The conundrum that some defensive coaches face from week to week Joe Whitt sees on a daily basis.
Whitt coaches Green Bay's defensive backs, and he can attest to the matchup problems caused by Packers tight end Jermichael Finley, who is big, fast and athletic.
"A corner's not big enough, (and) he'll outrun a linebacker," Whitt said, "so you try and put a safety type on him, and most safeties aren't athletic enough to match up on him."
Now consider that the New England Patriots have two emerging stars at tight end -- Rob Gronkowski and Aaron Hernandez -- and you get an idea of what the Steelers are up against Sunday at Heinz Field.
Gronkowski and Hernandez may test the Steelers' top-ranked pass defense as much as wideout Wes Welker.
Gronkowski and Hernandez have combined for almost 700 receiving yards and eight touchdowns this season. They are second and third, respectively, on the Patriots in receptions.
The Steelers haven't forgotten that the 6-foot-6, 265-pound Gronkowski caught all three touchdown passes Tom Brady threw against them last November. The 6-1, 245-pound Hernandez isn't as big, but he can be just as hard to defend because the former Florida star has the speed of a wideout.
Double trouble The New England Patriots struck gold in taking tight ends in the second and fourth rounds of the 2010 draft, Rob Gronkowski & Aaron Hernandez. The Patriots often play their second-year tight ends at the same time, but that does not make what they are doing unique.
"It is how effective they are at doing it and how they utilize those guys and how they are capable of getting them down the field," Steelers coach Mike Tomlin said. "It's a special relationship they are forming there with their signal-caller."
Gronkowski's relationship with Hernandez is not unlike the one second-year wideouts Emmanuel Sanders and Antonio Brown have had since joining the Steelers.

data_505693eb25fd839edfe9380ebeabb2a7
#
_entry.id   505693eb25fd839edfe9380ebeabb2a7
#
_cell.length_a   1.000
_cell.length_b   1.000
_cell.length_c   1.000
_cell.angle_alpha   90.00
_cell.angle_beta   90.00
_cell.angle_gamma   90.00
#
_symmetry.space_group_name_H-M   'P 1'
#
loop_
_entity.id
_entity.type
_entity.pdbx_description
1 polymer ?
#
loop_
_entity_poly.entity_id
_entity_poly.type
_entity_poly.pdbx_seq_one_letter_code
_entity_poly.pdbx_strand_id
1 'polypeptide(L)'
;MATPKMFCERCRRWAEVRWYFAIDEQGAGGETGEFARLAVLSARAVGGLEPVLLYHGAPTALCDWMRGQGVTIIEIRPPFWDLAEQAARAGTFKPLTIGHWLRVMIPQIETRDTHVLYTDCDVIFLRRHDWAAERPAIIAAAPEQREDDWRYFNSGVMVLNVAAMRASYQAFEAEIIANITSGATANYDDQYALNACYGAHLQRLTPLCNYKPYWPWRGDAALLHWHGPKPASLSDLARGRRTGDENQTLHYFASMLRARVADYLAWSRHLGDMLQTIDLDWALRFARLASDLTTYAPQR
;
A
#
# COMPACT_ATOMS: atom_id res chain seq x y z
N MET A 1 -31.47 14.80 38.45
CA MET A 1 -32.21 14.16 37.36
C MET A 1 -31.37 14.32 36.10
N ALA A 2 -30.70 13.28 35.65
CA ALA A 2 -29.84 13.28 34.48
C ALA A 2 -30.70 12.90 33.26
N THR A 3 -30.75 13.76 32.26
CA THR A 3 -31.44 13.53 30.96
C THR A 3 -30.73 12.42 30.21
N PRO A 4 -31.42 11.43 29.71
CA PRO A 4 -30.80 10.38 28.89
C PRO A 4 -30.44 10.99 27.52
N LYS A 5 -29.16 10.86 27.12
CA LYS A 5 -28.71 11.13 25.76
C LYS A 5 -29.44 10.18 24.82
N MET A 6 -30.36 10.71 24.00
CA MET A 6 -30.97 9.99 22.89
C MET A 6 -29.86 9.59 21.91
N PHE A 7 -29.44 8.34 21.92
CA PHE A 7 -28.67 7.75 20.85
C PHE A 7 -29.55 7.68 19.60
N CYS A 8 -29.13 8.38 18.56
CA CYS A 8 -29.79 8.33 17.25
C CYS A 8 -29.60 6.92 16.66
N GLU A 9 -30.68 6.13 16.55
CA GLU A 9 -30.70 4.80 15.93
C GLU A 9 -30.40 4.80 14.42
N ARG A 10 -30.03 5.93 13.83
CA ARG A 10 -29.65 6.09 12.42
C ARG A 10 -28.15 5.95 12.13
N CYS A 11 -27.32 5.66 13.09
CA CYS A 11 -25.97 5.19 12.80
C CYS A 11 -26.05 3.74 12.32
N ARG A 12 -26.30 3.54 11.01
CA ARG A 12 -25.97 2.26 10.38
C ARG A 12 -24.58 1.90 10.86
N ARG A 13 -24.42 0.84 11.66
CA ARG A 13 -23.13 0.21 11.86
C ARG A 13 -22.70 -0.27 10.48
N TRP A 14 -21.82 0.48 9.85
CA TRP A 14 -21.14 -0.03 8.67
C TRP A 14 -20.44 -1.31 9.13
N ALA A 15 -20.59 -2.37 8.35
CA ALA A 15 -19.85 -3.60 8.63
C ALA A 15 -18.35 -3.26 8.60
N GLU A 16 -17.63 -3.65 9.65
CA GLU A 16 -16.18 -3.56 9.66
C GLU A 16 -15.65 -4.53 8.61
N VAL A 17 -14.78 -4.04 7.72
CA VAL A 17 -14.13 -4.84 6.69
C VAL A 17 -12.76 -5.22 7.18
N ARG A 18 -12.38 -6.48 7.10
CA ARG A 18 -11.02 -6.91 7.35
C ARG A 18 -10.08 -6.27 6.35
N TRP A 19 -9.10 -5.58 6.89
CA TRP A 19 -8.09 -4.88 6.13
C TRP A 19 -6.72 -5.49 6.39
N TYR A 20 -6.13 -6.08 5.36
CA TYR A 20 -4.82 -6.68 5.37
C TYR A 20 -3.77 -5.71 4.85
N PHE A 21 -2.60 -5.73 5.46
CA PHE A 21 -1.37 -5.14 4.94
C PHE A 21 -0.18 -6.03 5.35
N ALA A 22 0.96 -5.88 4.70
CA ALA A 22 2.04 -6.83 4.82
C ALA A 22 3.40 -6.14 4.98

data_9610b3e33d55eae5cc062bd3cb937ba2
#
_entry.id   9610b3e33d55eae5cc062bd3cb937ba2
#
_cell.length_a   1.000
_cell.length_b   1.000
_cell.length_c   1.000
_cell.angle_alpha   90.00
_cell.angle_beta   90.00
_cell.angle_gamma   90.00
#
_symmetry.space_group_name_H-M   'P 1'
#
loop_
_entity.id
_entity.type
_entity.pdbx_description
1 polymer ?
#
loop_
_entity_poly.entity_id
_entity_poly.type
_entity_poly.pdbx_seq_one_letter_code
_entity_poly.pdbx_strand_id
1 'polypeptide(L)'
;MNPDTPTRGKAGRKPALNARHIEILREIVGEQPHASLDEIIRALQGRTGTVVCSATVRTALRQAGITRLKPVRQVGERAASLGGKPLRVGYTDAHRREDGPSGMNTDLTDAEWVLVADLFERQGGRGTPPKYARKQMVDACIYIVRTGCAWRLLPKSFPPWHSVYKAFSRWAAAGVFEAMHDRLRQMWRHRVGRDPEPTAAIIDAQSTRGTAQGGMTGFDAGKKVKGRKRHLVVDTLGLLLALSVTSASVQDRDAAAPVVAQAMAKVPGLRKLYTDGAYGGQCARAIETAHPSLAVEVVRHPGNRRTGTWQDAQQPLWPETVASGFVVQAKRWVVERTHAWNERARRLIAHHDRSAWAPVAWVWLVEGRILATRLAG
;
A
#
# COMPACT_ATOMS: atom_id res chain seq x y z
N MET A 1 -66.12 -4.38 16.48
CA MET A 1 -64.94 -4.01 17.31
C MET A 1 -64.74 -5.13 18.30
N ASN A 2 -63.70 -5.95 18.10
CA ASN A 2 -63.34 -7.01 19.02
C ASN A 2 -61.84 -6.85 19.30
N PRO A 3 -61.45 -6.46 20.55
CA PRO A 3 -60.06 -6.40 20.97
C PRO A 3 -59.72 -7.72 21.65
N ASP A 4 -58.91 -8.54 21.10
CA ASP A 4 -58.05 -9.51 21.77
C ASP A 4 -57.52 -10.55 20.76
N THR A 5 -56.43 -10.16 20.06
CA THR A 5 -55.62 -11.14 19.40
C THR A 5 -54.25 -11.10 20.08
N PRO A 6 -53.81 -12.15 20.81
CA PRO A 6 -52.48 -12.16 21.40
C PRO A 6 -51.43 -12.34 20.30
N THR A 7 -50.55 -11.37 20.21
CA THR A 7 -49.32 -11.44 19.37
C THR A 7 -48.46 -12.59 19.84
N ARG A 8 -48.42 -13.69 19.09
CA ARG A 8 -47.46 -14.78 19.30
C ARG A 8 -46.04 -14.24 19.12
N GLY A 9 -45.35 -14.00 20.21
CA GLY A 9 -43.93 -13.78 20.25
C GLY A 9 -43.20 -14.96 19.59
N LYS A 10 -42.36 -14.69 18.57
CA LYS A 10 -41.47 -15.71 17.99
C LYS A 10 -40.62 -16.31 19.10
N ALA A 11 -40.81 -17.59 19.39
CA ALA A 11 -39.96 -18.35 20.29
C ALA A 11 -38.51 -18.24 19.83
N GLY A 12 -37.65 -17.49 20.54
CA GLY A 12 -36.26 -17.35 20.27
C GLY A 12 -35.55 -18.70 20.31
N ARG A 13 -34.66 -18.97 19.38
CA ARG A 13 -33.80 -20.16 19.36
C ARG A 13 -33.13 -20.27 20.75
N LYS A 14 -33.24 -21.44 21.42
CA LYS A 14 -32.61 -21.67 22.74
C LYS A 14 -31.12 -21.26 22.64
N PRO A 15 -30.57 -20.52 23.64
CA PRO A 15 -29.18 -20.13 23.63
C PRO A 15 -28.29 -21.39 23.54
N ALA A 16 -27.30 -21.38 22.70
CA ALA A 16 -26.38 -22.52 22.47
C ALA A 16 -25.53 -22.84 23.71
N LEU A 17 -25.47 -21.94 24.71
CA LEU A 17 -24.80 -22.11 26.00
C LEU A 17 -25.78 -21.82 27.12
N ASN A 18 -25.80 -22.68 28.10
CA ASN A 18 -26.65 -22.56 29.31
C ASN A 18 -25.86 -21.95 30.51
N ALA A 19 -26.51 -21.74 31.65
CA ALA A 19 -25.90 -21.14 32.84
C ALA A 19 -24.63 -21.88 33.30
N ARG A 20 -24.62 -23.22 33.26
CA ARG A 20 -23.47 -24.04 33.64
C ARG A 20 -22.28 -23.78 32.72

"We definitely do compete with each other but in a great way and in a good sense," said Gronkowski, a Woodland Hills graduate. "We are always both trying to get better on our routes and our blocking, but we try to help each other out at the same time."
Gronkowski and Hernandez pushing each other has resulted in stress for defenses that try to slow New England's top-ranked passing game.
"They both provide challenges in totally different ways," Steelers strong safety Troy Polamalu said. "Hernandez is obviously more of a receiver, and Gronkowski is big, he's got great hands, and you throw the ball anywhere near him and he's able to pull it down."
Having two tight ends like that allows New England the flexibility of lining up in a run formation or spreading the field and disguising what it wants to do.
"You can have all those looks off that same personnel group because of their skill ability," Whitt said. "Are you going to put your nickel (defense) out there? Or are you going to put an extra defensive lineman out there? It makes it hard for the defensive playcaller to decide what he's going to do because of their versatility."
It isn't any easier for defenses after the ball is snapped.
"You are taking defenders that are sometimes not used to being flexed out and trying to cover a guy in space," said Arizona Cardinals coach and former Steelers offensive coordinator Ken Whisenhunt, who played tight end for nine seasons in the NFL. "A large part of this game has become getting those matchups and having your players win the one-on-one matchups in situations."